For information only - not an official document.
       29 November 2000
In International Day for Disabled Persons Message, Secretary-General Stresses Importance of Making Information Technologies Work for All

NEW YORK, 28 November (UN Headquarters) -- Following is the text of Secretary-General Kofi Annan’s message for the International Day of Disabled Persons, which is observed on 3 December:

The observance of the International Day of Disabled Persons gives us an opportunity to consider the many and rich contributions people with disabilities make to their societies.  It also encourages us to explore ways in which we can help enable them to make those contributions to the full.  In our knowledge-based society, there can be no more important theme than of this year's Day, "Making information technologies work for all".

Throughout this first year of the new century, the role of information technologies in accelerating growth, promoting sustainable development and eradicating poverty has been high on the agenda of the United Nations.  It was the subject of the high-level segment of the year 2000 Economic and Social Council.  At the Millennium Summit, world leaders pledged “to ensure that the benefits of new technologies, especially information and communications technologies ... are available to all”. 

Already in 1948, the Universal Declaration of Human Rights stated that "everyone has the right to participate freely in the cultural life of the community" and "to share in scientific advancement and its benefits".  The importance of a broad human rights approach to development is now widely recognized.  Under this approach, and in our knowledge-based economy, access to information represents an indispensable right.  Yet inaccessible information technology still excludes significant portions of the population from full and effective participation in social life and development.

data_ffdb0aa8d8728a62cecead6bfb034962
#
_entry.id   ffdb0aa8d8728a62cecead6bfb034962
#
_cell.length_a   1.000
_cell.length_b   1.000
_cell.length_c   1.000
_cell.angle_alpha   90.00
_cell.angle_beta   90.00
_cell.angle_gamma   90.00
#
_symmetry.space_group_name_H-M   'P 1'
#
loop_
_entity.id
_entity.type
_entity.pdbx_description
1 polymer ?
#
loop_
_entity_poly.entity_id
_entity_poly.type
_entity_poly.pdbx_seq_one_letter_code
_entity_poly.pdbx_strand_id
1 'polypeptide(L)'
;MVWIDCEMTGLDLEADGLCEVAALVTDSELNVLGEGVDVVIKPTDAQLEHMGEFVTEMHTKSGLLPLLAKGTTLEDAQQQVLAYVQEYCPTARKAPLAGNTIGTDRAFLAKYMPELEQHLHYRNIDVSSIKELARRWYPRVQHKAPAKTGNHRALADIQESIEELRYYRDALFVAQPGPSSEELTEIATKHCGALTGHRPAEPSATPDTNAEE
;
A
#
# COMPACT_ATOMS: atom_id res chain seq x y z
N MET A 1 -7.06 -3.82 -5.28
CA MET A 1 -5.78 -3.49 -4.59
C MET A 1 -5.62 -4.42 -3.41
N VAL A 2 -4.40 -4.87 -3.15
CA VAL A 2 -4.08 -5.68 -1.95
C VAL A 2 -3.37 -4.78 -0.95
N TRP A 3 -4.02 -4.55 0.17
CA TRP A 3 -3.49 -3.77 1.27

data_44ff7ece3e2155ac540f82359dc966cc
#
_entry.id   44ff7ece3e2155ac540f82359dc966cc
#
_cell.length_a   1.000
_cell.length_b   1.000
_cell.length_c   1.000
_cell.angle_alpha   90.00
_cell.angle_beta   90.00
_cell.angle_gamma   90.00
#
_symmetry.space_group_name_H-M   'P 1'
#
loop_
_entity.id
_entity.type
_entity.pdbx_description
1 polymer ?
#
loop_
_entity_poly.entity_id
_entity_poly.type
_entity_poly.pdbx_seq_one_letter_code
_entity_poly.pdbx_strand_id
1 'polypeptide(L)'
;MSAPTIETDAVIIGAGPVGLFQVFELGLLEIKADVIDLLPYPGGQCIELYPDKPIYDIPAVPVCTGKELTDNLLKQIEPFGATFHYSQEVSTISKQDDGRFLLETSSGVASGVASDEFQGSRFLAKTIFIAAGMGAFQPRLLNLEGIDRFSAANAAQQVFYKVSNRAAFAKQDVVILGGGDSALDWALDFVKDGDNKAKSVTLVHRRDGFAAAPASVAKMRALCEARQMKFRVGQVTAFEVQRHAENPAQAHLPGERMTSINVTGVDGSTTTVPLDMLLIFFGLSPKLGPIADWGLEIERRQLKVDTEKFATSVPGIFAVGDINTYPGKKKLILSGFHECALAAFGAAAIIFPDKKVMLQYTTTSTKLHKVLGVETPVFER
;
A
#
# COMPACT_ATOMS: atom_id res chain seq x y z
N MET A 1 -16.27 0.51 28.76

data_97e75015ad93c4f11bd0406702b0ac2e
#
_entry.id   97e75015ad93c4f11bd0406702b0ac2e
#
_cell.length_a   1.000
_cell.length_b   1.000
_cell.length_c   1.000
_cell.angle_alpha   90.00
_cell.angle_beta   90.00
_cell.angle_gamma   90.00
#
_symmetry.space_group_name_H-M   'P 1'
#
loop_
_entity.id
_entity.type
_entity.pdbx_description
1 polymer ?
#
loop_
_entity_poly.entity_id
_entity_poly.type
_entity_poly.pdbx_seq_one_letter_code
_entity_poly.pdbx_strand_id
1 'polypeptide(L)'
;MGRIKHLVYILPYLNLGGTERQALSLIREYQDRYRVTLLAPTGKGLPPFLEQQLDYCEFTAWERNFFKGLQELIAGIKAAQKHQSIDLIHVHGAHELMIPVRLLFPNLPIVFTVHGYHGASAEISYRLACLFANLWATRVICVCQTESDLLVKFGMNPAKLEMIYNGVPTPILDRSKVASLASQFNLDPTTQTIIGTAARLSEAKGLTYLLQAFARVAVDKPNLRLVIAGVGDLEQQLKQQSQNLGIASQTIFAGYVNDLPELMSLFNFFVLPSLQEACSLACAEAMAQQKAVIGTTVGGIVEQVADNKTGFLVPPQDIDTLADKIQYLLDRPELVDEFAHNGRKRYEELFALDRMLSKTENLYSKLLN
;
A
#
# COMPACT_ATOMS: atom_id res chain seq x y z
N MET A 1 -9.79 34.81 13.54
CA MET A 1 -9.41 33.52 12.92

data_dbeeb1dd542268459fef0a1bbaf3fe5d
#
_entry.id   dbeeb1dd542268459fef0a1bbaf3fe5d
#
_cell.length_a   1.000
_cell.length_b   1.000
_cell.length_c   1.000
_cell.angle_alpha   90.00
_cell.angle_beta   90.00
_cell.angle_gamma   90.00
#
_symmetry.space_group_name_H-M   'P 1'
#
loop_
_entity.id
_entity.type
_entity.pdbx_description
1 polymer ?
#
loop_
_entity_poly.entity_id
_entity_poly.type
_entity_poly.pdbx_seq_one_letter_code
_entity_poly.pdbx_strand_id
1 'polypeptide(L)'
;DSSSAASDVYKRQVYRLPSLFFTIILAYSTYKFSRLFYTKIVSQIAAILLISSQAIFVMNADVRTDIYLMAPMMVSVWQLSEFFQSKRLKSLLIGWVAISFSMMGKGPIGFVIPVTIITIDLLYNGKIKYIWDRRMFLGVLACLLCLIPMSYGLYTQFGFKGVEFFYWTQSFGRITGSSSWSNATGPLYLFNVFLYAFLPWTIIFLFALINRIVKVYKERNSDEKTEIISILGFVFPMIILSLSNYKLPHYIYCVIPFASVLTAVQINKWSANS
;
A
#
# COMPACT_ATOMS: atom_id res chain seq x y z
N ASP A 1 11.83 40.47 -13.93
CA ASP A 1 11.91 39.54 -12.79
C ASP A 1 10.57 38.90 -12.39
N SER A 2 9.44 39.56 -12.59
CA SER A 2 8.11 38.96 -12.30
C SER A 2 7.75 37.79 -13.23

Unless information technology is truly accessible to all, the potential of information to empower all countries and all peoples will not be realized.  We must break through the barriers that stand between technology and the user -- whether technical, psychological, physical or financial. 

In this millennium year, we have seen several promising examples of national and regional efforts that the international community can learn from.  The Association of South-East Asian Nations (ASEAN) and the Government of Thailand held a seminar on Internet accessibility and people with disabilities. 

The Government of Mexico and the non-governmental organizations community organized a national consultation to consider options for accessible information technology and the participation of people with disabilities in the development of their societies. 

These initiatives testify to a growing understanding of this important challenge of our age, and a wealth of ingenuity in the quest for solutions.  Today, let us resolve to build on the lessons from these initiatives.  On this first International Day of Disabled Persons of the new Millennium, let us resolve to step up our search for new ways of making information technologies work for all.

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